The dervish now sings of eternal injustice, and every day I dread that my life is no symphony.

That the syllable might speak if I opened the eyes.

So now when I read, I switch off the lights, not just to escape scrutiny from the gods and muses of my infinite vice.

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Fun

Jokers of this world

There are essentially four types jokers in the world:

  1. those who laugh at their own jokes, before the others do
  2. those who laugh midway when telling a joke, especially just before the punchline
  3. those who laugh even before they start telling the joke, just by thinking about it
  4. those who tell a joke with straight face, don’t laugh with others at the end of it, rather look disinterested.

But do jokers take selfies, you might ask.

Well, you never know.

A good joker survives on surprise factor, so much so that one might take a selfie out of nowhere, just to punchline you.

On the other hand, people taking selfies every day for no reason are jokers in their own right. Even among these, there are four types.

  1. People who take one selfie everyday are the narcissistic jokers.
  2. Two selfies: those who are never sure about their jokes.
  3. Three, to four: when they are insecure, probably desperate.
  4. More than four: when instead of their own material, they blame their audience, and also the phone cameras.

But why selfies, you might still ask.

All I would say to that is good jokers never care about their looks, it’s the content that matters.

Which brings us to distinction between men and women.

There’s a reason why the image of a man appears when you hear the ‘joker’ word. Every man goes through four stages before he becomes a true joker.

  1. Single men with singular thoughts: they keep wondering what women want, what are they thinking and such things.
  2. Single men with second thoughts: When single men fall in love and their girlfriends call up at weird hours to tell what they want, what they are thinking, what they must want, what their friends are thinking, and so on.
  3. The relationship man: Ignoring the second thoughts, the relationship man marches bravely into a relationship, to finally learn what his partner is thinking, what she wants, and why, even without being told.
  4. The reawakened man: With the awareness of everything that was to be known from his woman, it becomes imperative for the reawakened man to start wondering what other women want, what other women are thinking, and so on.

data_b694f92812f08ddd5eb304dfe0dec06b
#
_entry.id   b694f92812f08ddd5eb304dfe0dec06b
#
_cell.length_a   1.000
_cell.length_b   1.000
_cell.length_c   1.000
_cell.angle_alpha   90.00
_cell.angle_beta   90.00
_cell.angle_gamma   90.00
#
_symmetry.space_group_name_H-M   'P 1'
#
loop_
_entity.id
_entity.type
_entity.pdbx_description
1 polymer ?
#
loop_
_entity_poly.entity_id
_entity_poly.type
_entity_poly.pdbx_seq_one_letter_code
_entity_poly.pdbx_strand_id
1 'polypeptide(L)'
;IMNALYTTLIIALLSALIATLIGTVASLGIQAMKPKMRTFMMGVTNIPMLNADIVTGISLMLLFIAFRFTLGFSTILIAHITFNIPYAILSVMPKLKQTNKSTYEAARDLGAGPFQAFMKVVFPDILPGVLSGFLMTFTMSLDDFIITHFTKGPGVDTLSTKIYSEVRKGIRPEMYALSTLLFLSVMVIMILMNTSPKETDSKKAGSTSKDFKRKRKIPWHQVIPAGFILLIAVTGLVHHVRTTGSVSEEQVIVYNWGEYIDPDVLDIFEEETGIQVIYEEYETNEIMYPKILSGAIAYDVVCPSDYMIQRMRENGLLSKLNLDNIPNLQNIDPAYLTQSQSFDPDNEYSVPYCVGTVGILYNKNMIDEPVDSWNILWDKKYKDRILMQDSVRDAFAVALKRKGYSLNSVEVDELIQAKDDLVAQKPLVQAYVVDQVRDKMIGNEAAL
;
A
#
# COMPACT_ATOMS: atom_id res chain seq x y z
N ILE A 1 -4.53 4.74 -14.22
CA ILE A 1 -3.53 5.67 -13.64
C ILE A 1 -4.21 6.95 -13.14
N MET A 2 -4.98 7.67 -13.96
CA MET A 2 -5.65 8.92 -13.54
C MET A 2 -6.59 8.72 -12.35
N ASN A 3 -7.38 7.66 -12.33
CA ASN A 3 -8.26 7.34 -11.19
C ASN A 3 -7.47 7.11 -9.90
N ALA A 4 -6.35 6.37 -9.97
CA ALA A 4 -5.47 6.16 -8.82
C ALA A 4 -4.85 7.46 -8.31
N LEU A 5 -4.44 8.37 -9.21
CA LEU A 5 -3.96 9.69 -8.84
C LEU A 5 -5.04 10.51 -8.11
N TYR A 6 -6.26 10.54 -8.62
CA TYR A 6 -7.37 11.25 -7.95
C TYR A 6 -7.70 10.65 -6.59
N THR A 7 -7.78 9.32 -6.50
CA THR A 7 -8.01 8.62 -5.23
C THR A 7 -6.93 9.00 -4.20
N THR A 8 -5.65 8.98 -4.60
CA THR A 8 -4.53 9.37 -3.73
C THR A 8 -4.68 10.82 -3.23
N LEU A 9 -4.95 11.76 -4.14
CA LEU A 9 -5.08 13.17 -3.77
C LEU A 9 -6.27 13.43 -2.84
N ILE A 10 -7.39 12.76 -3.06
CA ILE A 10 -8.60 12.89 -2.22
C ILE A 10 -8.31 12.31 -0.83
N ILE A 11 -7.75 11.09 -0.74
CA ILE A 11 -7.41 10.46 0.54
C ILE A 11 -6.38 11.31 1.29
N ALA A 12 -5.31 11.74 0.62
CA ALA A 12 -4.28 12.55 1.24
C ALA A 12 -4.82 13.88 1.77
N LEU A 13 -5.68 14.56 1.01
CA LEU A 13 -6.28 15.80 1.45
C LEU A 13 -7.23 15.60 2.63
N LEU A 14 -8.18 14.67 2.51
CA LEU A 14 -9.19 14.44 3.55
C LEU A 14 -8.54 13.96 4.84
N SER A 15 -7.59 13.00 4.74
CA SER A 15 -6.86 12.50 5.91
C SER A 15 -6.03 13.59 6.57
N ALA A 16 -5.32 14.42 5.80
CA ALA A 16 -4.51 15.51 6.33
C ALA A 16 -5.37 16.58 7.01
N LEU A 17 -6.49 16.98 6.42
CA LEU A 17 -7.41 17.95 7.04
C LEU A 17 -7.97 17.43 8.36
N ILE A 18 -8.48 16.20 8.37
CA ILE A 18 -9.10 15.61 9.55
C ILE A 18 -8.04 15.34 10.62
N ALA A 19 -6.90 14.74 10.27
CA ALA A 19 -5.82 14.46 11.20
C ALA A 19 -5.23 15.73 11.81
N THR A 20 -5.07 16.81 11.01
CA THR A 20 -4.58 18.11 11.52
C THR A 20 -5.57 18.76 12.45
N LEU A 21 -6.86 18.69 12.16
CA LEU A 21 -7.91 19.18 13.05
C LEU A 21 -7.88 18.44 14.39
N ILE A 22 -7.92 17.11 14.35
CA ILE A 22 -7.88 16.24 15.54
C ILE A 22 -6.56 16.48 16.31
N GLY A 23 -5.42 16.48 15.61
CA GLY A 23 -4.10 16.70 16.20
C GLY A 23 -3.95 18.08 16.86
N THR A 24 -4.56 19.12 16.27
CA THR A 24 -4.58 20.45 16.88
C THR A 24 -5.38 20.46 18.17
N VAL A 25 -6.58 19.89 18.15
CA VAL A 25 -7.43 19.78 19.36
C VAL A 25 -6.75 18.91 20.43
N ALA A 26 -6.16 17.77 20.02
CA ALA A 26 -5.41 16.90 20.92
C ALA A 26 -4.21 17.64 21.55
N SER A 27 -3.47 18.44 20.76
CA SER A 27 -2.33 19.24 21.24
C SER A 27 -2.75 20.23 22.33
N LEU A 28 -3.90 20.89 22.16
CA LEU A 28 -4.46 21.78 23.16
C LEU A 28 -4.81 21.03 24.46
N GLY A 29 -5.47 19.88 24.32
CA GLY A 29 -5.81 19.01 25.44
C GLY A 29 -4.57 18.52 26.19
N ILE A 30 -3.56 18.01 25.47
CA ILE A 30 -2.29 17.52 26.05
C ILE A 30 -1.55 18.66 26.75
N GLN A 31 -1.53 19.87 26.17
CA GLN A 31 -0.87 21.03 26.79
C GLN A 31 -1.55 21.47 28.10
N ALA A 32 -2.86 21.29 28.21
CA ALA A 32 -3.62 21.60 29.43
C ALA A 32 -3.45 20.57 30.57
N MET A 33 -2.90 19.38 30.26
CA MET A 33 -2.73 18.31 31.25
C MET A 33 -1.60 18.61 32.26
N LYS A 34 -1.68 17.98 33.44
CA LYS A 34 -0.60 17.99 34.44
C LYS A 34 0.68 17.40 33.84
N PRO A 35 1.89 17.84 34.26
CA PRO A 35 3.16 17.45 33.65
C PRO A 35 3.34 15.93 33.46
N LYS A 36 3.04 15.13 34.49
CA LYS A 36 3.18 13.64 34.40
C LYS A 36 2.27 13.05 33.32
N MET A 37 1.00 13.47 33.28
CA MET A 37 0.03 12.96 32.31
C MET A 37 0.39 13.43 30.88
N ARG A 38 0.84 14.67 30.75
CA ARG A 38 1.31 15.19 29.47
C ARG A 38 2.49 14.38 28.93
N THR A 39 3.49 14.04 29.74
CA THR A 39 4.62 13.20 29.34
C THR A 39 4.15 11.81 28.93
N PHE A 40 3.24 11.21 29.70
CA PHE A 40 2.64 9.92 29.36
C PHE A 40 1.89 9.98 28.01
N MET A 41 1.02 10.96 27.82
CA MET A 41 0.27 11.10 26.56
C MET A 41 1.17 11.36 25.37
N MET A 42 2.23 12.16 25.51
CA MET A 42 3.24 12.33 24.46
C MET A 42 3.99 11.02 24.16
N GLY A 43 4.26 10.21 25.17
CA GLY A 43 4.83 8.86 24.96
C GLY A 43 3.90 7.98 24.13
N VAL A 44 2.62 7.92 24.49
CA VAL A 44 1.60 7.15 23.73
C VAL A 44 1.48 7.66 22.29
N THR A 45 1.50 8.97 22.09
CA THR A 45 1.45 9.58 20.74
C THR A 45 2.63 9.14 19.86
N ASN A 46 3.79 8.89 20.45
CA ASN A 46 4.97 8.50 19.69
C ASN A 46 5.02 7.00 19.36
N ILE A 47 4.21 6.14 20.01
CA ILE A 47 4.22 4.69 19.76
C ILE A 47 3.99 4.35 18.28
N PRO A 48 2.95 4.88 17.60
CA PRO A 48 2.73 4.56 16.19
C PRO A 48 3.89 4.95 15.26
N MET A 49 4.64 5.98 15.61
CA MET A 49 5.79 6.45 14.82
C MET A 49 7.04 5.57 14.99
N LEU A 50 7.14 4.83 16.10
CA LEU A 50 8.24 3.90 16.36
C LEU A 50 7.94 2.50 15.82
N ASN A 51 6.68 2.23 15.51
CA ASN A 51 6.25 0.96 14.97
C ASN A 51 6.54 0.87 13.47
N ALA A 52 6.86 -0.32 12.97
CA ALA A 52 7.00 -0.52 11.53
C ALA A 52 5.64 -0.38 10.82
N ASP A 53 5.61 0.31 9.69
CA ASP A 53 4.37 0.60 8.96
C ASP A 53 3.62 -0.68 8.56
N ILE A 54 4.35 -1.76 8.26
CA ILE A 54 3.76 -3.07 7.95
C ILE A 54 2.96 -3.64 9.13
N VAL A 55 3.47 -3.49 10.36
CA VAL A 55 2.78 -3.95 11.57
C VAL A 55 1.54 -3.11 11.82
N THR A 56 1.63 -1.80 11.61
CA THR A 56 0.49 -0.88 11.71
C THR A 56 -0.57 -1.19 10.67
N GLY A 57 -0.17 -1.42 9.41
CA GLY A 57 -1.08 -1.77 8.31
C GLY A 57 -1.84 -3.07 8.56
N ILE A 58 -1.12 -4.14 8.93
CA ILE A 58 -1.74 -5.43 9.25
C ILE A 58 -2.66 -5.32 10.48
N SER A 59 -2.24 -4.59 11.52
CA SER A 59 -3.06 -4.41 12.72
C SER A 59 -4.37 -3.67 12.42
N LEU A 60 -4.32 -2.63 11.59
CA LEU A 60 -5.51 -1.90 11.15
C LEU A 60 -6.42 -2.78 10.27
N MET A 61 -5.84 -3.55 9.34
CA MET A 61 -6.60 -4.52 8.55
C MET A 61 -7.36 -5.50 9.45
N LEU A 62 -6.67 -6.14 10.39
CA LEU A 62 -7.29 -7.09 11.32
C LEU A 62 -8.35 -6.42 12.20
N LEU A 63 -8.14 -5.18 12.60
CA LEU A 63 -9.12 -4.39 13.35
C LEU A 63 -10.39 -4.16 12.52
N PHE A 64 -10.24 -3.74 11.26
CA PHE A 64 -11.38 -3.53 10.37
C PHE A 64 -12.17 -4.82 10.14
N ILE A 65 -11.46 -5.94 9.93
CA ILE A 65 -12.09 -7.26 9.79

These four stages in the evolution of the joker man doesn’t amuse women, bringing us to the next list in the series.

No, I am not going to write about women. A continuous narrative appeals to the writer, but becomes a drag at the reading end, they say.

With that disclaimer, we come to the finale.

Evolution of a romantic. This has nothing to do with women, or jokers, it’s no joke either.

  1. The romantic amoeba: loves the moon, dusk, rainbows, stares into nothing. Never being able to articulate it, the amoeba never decides on a single form.
  2. Platonic romantic: the amoeba stage goes on till they start meeting people in potentially romantic setups. This triggers an evolution of the formless romantic to a platonic one. These people forfeit what’s available and remain distant in the name of the proverbial knight, or a cinderella [see? this is not just women]
  3. Soulfull romantic: as they adapt to the mundane world around, platonic romantics mature into amateur romance scientists and philosophers. They produce treatises on souls and soulmates, and if encouraged, may even sell you the idea of twinflames. With diagrams.
  4. Full moon romantic: at some point in the lifetime, and due to unknown Darwinian reasons, the soul wielding romantic mutates. They turn into the ace form in romantic evolution. These people live among us, and behave like us, but come the full moon night, or full with alcohol, or filled with blues, the full blown romantics shed their disguise of denial and show the true alien form.

It’s almost always a bad idea to laugh, when that happens.